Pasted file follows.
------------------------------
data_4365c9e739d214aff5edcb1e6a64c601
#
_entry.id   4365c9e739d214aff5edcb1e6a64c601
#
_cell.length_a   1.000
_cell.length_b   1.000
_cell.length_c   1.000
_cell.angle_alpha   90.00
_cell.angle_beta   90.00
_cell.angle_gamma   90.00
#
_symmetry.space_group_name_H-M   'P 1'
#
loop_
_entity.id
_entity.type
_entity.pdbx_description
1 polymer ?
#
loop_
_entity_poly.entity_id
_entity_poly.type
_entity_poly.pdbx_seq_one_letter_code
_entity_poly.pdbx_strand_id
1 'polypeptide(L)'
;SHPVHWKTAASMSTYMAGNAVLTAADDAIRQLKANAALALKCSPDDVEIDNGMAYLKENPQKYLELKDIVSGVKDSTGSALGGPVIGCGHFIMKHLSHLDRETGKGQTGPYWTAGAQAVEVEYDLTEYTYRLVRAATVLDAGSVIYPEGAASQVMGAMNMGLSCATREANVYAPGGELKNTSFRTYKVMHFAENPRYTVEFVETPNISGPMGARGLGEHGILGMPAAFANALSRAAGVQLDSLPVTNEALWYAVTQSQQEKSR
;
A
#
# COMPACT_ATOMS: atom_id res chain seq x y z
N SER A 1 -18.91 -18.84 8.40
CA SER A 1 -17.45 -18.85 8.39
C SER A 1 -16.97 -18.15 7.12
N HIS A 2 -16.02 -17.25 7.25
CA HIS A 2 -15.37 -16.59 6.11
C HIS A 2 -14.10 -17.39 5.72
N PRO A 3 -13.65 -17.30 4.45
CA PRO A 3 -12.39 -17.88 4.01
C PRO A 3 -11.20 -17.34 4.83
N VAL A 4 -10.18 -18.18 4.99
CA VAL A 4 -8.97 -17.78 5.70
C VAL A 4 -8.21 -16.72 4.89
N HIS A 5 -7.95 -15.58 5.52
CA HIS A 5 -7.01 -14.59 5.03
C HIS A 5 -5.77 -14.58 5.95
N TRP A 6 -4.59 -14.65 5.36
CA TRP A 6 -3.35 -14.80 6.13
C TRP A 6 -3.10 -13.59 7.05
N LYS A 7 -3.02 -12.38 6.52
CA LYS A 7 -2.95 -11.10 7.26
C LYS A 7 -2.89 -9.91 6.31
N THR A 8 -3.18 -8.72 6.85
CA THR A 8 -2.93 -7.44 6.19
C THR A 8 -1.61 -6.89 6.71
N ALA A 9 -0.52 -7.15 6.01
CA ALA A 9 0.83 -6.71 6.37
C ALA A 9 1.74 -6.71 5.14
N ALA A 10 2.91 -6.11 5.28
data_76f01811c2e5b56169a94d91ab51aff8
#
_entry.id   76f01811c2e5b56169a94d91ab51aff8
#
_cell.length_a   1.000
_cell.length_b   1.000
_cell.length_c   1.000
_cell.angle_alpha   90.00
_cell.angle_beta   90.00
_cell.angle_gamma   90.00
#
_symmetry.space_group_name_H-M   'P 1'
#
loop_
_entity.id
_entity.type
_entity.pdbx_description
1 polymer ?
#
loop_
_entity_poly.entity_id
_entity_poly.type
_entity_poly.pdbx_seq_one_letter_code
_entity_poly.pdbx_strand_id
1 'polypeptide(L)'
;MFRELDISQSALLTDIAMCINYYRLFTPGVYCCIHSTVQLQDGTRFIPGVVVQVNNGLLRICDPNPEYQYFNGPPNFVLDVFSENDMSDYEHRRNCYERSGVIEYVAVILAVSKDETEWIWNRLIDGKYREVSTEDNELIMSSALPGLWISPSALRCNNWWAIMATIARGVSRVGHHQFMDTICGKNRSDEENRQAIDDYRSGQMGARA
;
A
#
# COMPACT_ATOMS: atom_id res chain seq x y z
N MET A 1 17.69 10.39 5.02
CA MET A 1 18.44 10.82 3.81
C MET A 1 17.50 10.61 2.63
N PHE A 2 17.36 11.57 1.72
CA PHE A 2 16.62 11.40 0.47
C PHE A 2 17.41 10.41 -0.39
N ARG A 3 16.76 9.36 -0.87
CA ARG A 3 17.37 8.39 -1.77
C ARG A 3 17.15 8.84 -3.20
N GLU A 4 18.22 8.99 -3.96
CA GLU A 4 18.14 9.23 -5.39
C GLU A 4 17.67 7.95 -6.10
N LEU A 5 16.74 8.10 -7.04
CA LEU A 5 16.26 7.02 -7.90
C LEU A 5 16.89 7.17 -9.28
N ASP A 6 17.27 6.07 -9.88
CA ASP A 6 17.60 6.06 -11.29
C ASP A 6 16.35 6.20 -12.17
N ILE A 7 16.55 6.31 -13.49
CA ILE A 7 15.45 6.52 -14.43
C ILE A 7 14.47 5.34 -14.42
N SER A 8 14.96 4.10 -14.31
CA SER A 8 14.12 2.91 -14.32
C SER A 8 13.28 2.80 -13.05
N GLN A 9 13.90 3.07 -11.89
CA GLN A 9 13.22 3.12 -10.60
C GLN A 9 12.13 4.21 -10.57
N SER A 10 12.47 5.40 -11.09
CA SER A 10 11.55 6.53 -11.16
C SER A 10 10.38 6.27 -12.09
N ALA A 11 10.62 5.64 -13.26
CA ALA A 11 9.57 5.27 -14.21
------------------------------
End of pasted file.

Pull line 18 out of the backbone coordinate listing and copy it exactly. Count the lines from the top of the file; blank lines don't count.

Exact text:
1 polymer ?